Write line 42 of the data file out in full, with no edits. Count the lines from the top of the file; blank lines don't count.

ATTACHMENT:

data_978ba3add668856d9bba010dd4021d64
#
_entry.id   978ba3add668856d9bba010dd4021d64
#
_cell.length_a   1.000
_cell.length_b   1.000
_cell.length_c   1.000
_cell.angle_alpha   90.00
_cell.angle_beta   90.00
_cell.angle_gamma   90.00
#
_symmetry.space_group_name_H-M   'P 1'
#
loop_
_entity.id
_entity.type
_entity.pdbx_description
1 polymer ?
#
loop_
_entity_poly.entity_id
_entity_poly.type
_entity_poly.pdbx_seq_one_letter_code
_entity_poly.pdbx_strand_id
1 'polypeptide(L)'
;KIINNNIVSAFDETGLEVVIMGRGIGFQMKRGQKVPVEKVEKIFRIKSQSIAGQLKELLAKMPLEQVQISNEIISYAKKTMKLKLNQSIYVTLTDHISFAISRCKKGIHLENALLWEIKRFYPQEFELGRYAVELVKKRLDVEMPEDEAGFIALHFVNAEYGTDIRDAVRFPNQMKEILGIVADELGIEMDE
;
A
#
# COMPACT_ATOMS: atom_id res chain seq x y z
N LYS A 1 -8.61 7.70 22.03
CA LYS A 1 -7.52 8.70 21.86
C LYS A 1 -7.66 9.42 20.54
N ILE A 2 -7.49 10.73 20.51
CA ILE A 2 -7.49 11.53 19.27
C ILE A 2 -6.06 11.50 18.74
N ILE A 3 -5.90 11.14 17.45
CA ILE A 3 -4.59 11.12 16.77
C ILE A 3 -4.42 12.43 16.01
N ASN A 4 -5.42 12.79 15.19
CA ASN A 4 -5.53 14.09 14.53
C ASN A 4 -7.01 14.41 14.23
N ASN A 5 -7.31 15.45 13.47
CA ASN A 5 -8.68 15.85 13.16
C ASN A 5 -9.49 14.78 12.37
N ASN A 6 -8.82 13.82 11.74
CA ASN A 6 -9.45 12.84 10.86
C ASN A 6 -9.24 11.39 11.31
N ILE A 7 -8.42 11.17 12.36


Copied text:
C ASN A 4 -7.01 14.41 14.23